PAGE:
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Titanosaur

Trackmaker of the Sauropodichnus footprint

Titanosaur

Diet : Herbivorous

Habitat : Southern American forests

Length : 28-40 feet (8.5-12 meters)

Weight : 5,500-17,600 lb (2.5-8 tonnes)

Saltasaurus is titanosauriform sauropods, which were responsible for making distinctive type of footprints differ from two widely known kinds of sauropod tracks – Parabrontopodus and Brontopodus. The exposure of the Cedar Mountain Formation, near the Moab airport, which is known as the Mill Canyon tracksite, yields such distinctive kind of trackway. The trackway is very similar to the Early Cretaceous titanosaur tracks described by D. Castanera and other Spanish researchers, in 2011, from the Teruel Province of Spain. Spanish researchers refer it to the footprints named Sauropodichnus and originally described from Argentina twenty years earlier by J. Calvo.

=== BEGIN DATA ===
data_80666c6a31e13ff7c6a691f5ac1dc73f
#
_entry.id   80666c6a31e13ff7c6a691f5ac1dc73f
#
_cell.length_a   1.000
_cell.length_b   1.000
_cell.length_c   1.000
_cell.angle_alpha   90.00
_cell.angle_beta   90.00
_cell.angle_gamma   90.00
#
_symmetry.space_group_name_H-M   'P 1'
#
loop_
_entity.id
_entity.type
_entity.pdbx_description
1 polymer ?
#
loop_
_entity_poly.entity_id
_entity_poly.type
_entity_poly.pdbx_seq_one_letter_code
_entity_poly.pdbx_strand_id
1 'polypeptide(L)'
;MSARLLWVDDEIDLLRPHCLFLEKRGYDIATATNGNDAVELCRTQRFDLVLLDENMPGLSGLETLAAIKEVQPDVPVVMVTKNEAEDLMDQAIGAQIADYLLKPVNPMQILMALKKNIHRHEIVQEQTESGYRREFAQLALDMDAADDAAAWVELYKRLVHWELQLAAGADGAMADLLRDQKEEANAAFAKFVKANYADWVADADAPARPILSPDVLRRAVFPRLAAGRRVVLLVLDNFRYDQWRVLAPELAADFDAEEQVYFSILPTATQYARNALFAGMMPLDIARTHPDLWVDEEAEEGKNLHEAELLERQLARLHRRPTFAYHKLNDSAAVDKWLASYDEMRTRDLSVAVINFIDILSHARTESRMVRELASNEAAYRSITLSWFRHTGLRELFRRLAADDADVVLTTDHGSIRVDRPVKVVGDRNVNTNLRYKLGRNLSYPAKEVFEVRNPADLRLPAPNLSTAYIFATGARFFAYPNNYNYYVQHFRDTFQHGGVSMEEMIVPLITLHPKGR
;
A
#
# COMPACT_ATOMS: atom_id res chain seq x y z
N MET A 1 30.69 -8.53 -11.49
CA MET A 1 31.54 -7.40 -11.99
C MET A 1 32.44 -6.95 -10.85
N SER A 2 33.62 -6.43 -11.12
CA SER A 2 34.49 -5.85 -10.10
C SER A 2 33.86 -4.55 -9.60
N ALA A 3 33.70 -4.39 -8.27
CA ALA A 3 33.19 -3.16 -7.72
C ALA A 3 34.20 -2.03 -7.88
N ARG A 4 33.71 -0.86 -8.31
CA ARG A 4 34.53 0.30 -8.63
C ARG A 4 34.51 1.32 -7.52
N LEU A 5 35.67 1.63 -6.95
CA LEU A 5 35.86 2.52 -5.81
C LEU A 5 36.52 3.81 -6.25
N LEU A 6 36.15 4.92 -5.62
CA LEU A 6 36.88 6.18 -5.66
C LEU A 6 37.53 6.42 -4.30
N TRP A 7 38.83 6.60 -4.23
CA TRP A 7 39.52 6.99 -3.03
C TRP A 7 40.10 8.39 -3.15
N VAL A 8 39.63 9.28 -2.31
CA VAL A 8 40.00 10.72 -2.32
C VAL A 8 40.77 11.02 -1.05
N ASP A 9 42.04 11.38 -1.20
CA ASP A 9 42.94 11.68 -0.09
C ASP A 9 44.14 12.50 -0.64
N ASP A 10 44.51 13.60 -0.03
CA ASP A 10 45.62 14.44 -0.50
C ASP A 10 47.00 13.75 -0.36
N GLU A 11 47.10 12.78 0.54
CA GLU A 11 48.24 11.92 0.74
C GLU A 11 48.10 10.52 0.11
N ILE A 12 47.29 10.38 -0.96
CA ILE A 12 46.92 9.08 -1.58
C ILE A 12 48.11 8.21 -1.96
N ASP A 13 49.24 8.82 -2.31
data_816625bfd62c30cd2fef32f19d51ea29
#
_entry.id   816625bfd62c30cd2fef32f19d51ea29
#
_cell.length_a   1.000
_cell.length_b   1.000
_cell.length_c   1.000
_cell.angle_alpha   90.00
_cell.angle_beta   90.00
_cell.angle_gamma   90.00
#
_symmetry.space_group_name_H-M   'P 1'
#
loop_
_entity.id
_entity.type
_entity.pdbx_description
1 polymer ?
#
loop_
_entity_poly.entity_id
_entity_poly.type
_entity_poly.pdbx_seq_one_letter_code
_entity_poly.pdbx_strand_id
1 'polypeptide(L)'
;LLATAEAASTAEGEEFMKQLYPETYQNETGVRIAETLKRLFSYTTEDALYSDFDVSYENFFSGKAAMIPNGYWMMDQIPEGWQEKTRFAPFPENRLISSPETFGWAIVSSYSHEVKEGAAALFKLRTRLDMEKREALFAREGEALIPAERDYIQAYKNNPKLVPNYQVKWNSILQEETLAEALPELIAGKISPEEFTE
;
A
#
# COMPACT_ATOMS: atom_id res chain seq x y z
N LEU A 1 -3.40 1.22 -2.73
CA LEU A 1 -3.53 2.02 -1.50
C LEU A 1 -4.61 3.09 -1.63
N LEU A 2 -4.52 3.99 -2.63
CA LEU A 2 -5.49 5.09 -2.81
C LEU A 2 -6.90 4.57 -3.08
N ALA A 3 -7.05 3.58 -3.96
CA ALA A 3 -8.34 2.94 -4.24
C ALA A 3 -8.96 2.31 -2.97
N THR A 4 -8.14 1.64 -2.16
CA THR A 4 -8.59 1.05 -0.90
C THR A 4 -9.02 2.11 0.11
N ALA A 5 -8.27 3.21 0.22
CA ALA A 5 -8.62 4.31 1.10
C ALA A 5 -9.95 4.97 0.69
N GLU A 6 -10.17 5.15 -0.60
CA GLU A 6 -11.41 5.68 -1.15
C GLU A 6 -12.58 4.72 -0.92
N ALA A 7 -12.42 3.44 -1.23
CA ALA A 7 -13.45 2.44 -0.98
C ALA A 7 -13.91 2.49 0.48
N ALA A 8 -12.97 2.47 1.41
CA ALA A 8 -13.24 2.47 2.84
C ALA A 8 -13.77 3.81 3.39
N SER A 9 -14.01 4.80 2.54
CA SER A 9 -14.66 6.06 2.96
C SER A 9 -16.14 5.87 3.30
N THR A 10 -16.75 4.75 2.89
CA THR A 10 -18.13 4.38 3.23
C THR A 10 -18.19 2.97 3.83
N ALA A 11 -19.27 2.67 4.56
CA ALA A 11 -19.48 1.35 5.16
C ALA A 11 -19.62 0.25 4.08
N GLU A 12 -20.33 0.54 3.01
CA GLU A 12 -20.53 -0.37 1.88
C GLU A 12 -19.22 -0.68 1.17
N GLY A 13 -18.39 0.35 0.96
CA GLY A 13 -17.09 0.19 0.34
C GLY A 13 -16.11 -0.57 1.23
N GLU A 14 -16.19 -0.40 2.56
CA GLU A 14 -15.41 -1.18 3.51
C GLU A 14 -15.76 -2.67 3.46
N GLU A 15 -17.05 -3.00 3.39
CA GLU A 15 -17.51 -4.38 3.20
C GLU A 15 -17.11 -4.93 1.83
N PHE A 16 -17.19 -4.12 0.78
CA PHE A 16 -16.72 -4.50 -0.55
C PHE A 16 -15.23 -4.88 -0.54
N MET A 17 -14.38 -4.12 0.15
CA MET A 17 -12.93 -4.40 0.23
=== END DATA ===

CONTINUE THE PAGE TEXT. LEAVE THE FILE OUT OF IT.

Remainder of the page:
The good example of Sauropodoichnus trackmaker is Saltasaurus discovered in 1980, in the Salta region from Late Cretaceous of Argentina. This is a representative of the titanosaurs – the group of dinosaurs that comprised the largest animals that ever walked the Earth. This group of sauropods became widespread in the Late Cretaceous on almost all continents (except Antarctica). By that time their relatives (other sauropods) were already extinct. Saltasaurus was the first sauropod described with dermal armor composed of large plates aligned in regular rows, and smaller irregularly distributed plates (called osteoderms). Saltasaurus was quite small for a sauropod measuring only 40 feet (12 meters).

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